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truffleshuffle
Truffles: the elusive, holy grail ingredient known worldwide. If you dine anywhere even pretending to be high end, you’re guaranteed to see it listed somewhere on the menu. So what’s the big deal with them? Are they so special? Do they make everything (macaroons) better? Info after the jump.

white_truffle

The wikipedia link above can give you most of the details about this famous fungus. The highlights:

  • they’re a fungus
  • they grow underground, normally near trees
  • they’re found by truffle sniffing dogs or hogs (dogs are preferable since they don’t try to eat them when found)

Truffles are expensive because they’re somewhat rare. Steps were taken historically to plant fields of trees and cultivate them in France in the 19th century. Truffle cultivation began to take off, but due to a series of setbacks (the WW’s and development of land) truffle cultivation is still in its infancy today… hard to imagine since it’s considered a muse by chefs around the world.

In Asia, unfortunately, most people are falling into the hype. Truffles are truly amazing in fragrance and taste, but what you find on most menus here is truffle oil. Truffle oil is typically made up of a large amount of olive oil combined with a synthetic agent such as 2,4-dithiapentane. Most “truffle oil” contains little to no amounts of actual truffles!

Newer chefs with an extra measure of pretension or thriftier chefs who want to seem like they’re using choice ingredients use this oil as a substitute for the real deal to save costs and seem elite. Since the dishes are usually made to impress and seem epicurean, the results are often uninspired and in worse case scenarios are truly bad. Former NYT food critic Frank Bruni when giving advice on how to navigate a menu in a restaurant went so far as to say, “then scratch off anything that mentions truffle oil.”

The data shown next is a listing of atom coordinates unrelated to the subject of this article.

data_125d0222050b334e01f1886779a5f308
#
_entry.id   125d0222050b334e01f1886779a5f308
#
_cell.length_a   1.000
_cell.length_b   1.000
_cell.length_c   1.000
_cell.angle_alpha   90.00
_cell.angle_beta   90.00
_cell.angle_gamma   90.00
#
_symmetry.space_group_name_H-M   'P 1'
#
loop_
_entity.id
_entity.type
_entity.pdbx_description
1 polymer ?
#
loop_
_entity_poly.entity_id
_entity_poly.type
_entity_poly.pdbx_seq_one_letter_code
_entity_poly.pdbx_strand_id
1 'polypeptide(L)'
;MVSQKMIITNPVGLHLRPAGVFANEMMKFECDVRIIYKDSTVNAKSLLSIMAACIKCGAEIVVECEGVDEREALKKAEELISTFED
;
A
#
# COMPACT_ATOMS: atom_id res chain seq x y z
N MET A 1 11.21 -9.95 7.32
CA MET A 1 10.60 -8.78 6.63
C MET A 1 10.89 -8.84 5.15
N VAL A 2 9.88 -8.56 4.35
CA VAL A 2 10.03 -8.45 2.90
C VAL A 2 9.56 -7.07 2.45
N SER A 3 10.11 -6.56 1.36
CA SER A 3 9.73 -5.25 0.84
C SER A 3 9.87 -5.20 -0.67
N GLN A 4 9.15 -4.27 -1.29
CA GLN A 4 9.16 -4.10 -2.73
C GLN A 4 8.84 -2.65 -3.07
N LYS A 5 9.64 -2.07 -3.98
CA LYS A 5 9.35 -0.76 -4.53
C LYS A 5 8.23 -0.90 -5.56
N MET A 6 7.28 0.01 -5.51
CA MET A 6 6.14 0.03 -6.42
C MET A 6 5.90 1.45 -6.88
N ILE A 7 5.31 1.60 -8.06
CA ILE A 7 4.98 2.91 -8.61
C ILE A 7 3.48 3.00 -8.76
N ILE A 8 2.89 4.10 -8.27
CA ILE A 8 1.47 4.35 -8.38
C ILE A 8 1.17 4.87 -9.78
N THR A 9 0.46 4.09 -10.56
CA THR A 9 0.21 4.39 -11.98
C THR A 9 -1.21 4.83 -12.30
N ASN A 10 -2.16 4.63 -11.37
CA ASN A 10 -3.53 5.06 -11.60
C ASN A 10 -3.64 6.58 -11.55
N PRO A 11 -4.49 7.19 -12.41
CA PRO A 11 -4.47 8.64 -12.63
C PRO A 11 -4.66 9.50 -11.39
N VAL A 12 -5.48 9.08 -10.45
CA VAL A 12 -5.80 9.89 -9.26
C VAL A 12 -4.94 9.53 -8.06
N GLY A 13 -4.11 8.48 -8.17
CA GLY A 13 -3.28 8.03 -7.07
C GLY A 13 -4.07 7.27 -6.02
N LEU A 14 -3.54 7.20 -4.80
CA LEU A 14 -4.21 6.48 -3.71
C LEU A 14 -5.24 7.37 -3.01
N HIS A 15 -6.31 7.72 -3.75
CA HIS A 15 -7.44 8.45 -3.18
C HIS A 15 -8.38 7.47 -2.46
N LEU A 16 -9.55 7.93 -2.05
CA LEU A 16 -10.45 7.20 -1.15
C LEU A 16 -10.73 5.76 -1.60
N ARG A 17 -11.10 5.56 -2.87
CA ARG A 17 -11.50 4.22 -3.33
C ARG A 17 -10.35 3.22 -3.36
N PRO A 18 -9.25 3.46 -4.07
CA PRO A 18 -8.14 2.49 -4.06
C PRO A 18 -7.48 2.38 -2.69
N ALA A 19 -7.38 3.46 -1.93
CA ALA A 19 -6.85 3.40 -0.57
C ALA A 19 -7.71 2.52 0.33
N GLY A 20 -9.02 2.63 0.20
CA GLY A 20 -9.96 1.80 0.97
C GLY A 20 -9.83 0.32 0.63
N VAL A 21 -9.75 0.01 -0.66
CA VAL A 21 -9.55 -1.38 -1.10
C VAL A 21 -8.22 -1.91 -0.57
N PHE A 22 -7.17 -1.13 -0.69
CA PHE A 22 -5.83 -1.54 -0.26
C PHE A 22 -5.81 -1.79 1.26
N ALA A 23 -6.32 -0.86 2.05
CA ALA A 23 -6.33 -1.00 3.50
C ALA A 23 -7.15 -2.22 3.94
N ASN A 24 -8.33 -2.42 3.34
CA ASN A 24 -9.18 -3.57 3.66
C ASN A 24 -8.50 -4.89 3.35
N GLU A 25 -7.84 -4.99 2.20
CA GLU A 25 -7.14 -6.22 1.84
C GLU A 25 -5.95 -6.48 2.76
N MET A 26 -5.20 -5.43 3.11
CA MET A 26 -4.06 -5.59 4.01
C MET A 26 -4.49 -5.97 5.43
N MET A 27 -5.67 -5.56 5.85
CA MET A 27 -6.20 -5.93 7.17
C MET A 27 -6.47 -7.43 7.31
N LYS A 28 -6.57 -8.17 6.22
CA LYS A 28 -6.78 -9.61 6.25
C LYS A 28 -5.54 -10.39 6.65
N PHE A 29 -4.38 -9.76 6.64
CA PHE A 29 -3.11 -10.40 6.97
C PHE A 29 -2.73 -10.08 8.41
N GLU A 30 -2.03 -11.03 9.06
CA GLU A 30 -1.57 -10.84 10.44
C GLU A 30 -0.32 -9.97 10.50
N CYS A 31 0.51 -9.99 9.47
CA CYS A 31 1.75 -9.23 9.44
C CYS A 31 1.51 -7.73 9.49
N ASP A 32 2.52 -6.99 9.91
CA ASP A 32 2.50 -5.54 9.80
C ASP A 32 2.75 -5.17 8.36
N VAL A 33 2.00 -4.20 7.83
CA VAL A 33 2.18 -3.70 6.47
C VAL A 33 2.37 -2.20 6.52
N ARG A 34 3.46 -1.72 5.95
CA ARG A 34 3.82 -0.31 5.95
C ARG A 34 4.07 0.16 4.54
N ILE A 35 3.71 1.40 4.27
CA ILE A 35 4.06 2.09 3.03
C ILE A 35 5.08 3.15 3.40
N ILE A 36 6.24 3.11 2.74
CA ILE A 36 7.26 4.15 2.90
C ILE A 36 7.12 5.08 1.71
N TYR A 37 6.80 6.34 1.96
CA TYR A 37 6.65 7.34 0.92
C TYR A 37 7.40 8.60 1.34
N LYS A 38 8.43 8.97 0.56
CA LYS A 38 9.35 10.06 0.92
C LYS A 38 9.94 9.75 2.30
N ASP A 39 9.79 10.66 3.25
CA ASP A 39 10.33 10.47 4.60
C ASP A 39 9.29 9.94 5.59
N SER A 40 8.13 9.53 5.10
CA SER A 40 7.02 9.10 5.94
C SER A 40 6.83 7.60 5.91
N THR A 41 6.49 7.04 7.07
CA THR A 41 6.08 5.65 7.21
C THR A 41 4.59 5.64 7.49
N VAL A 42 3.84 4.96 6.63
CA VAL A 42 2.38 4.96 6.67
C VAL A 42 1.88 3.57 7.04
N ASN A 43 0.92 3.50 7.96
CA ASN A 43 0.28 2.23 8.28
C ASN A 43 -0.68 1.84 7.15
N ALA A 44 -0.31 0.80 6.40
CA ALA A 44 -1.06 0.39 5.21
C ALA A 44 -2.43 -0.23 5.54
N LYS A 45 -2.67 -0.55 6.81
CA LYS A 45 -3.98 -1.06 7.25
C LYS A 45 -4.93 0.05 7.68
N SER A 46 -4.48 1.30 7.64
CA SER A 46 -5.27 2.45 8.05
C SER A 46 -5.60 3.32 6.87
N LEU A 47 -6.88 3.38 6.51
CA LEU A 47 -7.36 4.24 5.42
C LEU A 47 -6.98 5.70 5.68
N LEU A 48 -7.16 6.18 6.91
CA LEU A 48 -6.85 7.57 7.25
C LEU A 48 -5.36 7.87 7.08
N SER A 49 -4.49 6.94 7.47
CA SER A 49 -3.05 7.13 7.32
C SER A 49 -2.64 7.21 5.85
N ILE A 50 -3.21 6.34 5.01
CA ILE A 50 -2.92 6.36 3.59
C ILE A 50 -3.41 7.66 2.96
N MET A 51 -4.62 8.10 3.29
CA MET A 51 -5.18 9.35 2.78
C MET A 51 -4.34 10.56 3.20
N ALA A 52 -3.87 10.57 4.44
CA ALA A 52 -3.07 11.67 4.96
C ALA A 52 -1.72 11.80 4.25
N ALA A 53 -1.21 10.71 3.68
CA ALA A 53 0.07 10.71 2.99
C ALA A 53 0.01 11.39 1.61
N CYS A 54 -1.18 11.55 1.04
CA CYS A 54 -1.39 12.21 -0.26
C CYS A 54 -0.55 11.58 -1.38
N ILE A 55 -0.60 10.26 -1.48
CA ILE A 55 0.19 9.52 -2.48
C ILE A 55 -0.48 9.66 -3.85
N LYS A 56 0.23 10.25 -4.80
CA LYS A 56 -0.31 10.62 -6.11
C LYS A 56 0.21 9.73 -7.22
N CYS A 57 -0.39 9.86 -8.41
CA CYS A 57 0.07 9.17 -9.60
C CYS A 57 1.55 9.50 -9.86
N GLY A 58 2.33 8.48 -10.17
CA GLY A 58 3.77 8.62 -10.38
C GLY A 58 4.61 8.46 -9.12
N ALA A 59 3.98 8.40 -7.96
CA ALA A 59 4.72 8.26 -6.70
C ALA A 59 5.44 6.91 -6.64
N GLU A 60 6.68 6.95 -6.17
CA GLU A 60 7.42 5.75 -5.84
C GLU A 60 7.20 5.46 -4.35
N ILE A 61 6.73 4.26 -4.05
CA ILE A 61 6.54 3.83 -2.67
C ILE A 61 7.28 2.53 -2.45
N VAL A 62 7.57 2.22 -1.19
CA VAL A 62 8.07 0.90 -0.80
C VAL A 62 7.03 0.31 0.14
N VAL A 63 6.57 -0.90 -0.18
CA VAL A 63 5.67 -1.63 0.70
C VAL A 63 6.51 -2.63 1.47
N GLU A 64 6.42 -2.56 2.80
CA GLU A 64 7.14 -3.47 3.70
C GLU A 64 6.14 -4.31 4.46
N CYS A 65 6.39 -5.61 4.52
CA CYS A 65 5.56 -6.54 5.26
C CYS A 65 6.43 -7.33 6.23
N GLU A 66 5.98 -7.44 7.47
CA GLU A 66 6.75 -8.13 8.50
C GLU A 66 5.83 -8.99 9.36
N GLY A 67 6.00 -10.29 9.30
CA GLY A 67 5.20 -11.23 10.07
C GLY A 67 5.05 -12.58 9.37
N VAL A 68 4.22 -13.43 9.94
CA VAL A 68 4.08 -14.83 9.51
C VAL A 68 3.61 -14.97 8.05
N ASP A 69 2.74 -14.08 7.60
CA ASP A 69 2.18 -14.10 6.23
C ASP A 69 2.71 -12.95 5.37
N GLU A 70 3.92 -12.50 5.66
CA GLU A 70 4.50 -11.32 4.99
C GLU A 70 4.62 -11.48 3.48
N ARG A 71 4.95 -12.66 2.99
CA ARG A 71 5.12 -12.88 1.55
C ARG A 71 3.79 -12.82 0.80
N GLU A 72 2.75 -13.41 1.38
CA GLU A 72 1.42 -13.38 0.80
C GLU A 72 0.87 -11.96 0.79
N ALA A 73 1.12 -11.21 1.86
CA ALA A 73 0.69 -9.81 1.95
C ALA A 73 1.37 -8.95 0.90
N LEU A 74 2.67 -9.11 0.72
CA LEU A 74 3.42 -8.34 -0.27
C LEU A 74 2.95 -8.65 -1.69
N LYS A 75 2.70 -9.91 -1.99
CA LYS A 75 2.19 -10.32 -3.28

True white or black truffles are a delight. Just smelling them once will leave you with a smell memory  you can recall on command. The earthy, pungent aroma and flavor is instantly recognizable in any dish… it is rightly prized by top chefs worldwide, but it should be the real deal, not a cheap substitute.

Recently, we enjoyed a meal in one of Singapore’s premier restaurants (I’ll go so far as to say the nicest meal I’ve had to date in Asia) – Gunther’s. At the start of the meal the waiter came to each table with a tray of fresh, highly sought after ingredients including live lobster, specially marbled wagyu beef, etc… and as if that all wasn’t enough, he leaves and comes back with a simple tray with a glass top. Inside were 3 beautiful white truffles. The moment he lifted the glass dome from the tray the room filled with the ethereal scent of truffles. I enjoyed the moment again and again as each table was set throughout the night. We chose the chef’s tasting menu for the night and many of the courses that night featured white truffle in some way and it worked. But to answer the above question, truffles don’t make everything better. At the end of the meal we were treated to petit fours from the kitchen. One of the tasty treats was a white truffle macaroon and I’d have to say it’s the only thing that didn’t work all night. I can understand why some would go for the taste, but to me, not everything needs to taste earthy and developed

:)

Who’s had, seen, smelled, and / or tasted real truffles? Have a favorite memory to share?

Paul

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